Saturday, October 8, 2011

Delta Dinge Blues

Delta Dinge Blues

“The past is never dead.
It’s not even past.”
—William Faulkner,
Requiem for a Nun

When I got to Oxford, Mississippi—I felt a rush of dinge déjà vu. It was easy as pie to figure out the place: “Post and tree, window and doorway, signboard, each in its ordered way.”

He turned to me & said, “See? This is how it is. Even an idiot can sense the order, the Southern order of things. The main square, the sun, the lethargic way nothin has changed.

Time passes here just like it did with Lucas Beauchamp, the black intruder in the dust. Climbing the stairs to the office of his lawyer, Stevens. The two dollars the attorney said his services were worth.

The downfall of the McCaslin and Compson families—really no different than the Sutpen dynasty in the pages of Absalom. It doesn’t take the innocence of an idiot—to sense it.

The slumbering, inescapable reality—looking down at me from the Confederate monument. I didn't want to know about Southern damnation and fatality—but here I was.

The trip outta Louisiana took some time—I didn’t really much wanna go. It wasn’t no Harvard, but the Kingfish University did put on a nice show. That’s where I met Bon the Beautiful—in the Don’t Ask Don’t Tell dormitory on campus. He was my roommate.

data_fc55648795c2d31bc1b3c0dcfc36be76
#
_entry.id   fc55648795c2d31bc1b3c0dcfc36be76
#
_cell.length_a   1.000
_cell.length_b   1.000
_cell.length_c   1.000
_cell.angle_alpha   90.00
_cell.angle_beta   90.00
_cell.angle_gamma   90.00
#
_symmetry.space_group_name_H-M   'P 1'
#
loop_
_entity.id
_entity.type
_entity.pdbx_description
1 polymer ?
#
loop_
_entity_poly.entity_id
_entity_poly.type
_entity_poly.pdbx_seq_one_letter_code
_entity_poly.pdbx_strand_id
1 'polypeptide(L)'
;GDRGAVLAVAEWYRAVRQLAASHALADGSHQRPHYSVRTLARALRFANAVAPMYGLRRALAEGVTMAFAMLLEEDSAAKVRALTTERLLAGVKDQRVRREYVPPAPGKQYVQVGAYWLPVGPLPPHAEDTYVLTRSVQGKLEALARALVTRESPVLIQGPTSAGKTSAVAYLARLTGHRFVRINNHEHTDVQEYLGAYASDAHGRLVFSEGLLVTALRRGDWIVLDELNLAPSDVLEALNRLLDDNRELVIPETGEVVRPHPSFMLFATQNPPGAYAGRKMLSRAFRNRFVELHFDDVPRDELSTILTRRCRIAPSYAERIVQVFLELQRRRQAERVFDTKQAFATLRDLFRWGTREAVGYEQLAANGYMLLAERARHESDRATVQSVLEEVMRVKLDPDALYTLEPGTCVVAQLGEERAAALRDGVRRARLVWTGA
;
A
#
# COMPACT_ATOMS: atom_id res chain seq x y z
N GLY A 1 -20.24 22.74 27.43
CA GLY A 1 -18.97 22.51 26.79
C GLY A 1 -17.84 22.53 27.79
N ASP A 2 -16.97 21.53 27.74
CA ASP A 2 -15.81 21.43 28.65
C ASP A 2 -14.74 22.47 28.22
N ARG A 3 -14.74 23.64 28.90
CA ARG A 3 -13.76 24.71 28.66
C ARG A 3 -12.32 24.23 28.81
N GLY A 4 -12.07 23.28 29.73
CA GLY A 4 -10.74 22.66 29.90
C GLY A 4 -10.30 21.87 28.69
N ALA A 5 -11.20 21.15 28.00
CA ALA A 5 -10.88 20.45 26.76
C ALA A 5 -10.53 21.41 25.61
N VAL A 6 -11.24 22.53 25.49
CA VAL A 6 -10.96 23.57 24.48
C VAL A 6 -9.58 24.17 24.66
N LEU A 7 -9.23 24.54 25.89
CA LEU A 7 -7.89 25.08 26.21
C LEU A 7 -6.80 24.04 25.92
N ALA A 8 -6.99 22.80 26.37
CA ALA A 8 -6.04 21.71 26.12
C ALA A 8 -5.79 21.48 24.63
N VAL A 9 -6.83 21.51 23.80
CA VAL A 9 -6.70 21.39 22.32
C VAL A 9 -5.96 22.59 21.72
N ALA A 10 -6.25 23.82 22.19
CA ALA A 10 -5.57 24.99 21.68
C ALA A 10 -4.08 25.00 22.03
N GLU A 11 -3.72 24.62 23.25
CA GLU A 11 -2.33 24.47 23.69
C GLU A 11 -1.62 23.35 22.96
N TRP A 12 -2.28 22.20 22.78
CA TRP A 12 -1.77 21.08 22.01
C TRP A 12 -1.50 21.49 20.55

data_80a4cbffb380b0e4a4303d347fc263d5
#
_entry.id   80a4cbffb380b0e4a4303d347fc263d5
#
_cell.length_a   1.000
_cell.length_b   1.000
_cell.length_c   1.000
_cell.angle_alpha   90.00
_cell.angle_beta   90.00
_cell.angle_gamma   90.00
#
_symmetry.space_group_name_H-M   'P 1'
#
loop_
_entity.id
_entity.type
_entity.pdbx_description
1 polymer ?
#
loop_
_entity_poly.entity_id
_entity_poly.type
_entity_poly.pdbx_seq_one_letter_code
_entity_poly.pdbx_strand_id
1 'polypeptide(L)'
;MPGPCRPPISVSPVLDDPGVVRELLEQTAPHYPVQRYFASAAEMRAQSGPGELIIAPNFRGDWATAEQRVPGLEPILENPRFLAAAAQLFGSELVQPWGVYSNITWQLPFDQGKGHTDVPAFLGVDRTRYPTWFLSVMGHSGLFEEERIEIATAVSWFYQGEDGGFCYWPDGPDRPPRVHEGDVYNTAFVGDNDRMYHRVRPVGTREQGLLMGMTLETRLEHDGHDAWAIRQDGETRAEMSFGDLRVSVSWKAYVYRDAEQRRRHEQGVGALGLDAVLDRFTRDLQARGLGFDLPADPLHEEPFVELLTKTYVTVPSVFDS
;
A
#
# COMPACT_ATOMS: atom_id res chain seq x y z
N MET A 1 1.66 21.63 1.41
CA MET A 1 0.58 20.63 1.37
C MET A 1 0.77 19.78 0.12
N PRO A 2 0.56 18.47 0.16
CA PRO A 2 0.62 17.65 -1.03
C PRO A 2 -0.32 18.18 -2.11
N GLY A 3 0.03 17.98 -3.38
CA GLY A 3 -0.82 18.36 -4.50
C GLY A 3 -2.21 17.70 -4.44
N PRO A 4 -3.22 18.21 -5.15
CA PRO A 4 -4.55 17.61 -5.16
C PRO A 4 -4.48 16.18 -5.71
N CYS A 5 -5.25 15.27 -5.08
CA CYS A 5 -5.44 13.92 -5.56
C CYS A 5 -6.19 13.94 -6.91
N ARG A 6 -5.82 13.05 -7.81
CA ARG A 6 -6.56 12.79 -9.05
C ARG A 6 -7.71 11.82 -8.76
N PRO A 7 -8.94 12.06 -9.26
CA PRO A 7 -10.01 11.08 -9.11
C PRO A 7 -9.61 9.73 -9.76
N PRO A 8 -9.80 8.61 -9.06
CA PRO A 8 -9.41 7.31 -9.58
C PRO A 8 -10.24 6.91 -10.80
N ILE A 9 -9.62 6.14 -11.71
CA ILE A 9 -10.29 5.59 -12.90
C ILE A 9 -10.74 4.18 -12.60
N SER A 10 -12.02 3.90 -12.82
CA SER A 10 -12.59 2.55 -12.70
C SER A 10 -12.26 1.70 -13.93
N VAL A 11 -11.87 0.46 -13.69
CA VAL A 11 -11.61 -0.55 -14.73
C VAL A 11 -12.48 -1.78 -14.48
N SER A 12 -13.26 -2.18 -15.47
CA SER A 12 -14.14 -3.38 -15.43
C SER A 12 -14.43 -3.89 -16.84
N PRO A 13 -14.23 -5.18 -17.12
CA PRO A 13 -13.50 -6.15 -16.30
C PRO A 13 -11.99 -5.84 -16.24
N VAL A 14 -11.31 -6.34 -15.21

Louisiana was still a Thirties Banana Republic back then. Closer to the Caribbean culture of the Antilles—with its plantation system, exquisite Creole languages, French linguistic background and insistent Negro slavery.

I’d heard stories about families fleeing the Haitian & French revolutions, taking their retinue of slaves and belongings. The cooking, the spices, the gombo zheb, red beans & pork.

The same music—zydeco Acadian with a jazz & rock rhythm. Cajuns, Black Indians. The unstoppable Creolization of America—despite misery, oppression, up & down the sluggish Mississippi.

But I guess I wanted to know the source of it—the tumultuous menacing Yoknapatawpha home that gave Faulkner the urgency of all his novels. The violence, theft, rape, insanity, infirmity & misfortune—of a world squeezed down inside a tiny postage stamp for everybody in the world to see.

No Best of Bad Faulkner—could possibly get close to the oddly amorphous, distorting mood of Dinge Delta Blues. Imitations, intrusions from the outside—only caused something to withdrawal even further.

I preferred the torments of closetry and str8t refusal—a refusal that dared not speak its name. And yet Faulkner spoke it—time & time again. He spoke his name—and his name was Shame.

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